Nine Tips for Better Sailing Photography in 2018: Looking to improve your sailing photography skills in the New Year? Here are some tips from SpinSheet photographers to get you started.
1. Get the settings right. Our longtime racing photographer, Dan Phelps, advises, “Check your camera to make sure that you have the right settings for the day. The worst thing you can do to yourself is shoot a regatta on a bright sunny day only to go home and find that your camera was set up for night fireworks.” He recommends long lenses: 200mm, 300mm, 400mm-plus. “A longer lens allows you to be away from the action and gives the racers the room to do their thing. It’s less stressful on you and on them, and it still enables you to stay connected with the action.”
- Make a plan. Dan pages through Instagram or magazines to see what the pros are up to, gets some inspiration, and then comes up with a plan. “I find that going out with a plan for myself to get a certain angle on a boat helps to give the session some purpose. I get to learn a new angle or style, and (hopefully) the shots live up to the art.”
- Get up close! “Close ups and faces are the key,” he says. “Don’t worry about getting the whole boat. If you look at the top pros, they often only have a very small section of the boat in frame, but their focus is right where the action is happening.”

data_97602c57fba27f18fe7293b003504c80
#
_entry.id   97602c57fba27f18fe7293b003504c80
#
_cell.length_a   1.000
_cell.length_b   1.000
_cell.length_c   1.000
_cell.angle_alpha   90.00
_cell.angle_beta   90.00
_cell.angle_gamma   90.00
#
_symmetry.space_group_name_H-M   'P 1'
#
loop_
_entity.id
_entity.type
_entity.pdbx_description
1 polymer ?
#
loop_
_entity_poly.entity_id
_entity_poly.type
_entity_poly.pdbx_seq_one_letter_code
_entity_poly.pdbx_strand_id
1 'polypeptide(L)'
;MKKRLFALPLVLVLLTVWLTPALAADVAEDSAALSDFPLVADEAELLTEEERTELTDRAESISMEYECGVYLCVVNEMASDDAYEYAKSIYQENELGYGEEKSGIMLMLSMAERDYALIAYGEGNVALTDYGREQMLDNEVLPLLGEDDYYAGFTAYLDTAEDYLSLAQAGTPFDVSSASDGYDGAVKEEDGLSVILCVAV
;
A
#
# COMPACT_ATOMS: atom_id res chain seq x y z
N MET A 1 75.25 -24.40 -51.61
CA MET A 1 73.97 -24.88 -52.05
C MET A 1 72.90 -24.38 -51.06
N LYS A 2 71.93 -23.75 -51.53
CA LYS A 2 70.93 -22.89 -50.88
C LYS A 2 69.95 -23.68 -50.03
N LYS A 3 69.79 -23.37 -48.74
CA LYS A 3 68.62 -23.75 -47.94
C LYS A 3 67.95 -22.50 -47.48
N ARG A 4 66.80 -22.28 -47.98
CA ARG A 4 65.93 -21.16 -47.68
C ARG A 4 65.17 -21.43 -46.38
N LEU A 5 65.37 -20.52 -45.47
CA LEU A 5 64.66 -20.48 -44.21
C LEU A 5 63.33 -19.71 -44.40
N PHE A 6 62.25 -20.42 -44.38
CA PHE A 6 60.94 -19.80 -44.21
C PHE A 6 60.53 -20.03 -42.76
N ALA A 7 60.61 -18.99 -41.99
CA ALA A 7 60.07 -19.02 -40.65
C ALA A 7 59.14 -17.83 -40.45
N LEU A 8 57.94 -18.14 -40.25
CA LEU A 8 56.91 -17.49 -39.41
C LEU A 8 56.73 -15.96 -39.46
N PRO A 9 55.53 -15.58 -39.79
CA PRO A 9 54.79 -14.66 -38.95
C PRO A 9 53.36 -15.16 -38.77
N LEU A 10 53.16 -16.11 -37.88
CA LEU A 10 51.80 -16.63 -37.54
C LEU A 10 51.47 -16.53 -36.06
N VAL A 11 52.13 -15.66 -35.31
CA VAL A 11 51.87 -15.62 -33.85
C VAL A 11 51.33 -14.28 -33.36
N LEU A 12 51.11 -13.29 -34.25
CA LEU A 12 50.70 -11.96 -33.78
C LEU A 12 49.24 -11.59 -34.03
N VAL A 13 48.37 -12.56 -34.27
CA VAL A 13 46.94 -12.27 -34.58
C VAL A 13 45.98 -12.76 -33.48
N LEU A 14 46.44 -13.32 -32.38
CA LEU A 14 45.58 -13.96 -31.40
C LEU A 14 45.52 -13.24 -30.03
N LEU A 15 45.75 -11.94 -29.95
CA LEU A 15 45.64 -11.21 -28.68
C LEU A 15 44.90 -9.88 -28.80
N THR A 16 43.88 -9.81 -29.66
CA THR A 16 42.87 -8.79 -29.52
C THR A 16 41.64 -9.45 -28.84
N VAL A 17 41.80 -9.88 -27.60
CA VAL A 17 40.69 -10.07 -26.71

- Horizon job. Shannon Hibberd chimed in: “Try to get a straight horizon. Nothing ruins a great photo like having the horizon slightly tilted (if it’s dramatically tilted, you can claim artistic license)…”
- When shooting boats… Hibberd says, “Don’t just shoot boats; try to get the expressions of crew and action onboard. If there’s a lot of wind/wave action, bring foulies, a towel, a lens cloth in case of splashing, and a waterproof bag or case for expensive cameras and equipment.”
- Find the moment. Mark Duehmig says, “My favorite weather is after a storm has passed. The sun is lighting up the boat, but the background sky is dark. When shooting onboard the boat, go for people shots and look for big emotion. The effort shown when grinding a winch or hoisting a sail. Concentration on a helmsman’s face. Even boredom by the rail meat, or the excitement while reeling in a fish. If you are racing and someone is down below pulling in the spinnaker, don’t forget about him or her... The golden hour really works for boats; noontime is the most boring,” Duehmig adds. “Boats at rest can be wonderful.”
- Go for shutter speed. Al Schreitmueller kept his advice short and sweet: “Forget tripods and monopods. Go for shutter speed—twice the usual 1/mm’s, ie. 300mm lens use 2xmm = 1/600 minimum speed. Try hard to keep the sun at your back. If it’s really rough, don’t use your camera bag as a barf bag or for fish.”
- Better selfies: My 18-year-old niece, Mia, completed the pro advice with a tip on the best way to hold an iPhone for a selfie: “Put your two middle fingers on the back of the phone, and the pointer finger and pinky hold it in place. The thumb takes the photo.” Find some great iPhone photo tips here.
- Get published in SpinSheet. Anytime of the year, send racing, cruising, sailing party photos, and anything showing Chesapeake sailors (or yourself!) having a great time on or along the water to firstname.lastname@example.org.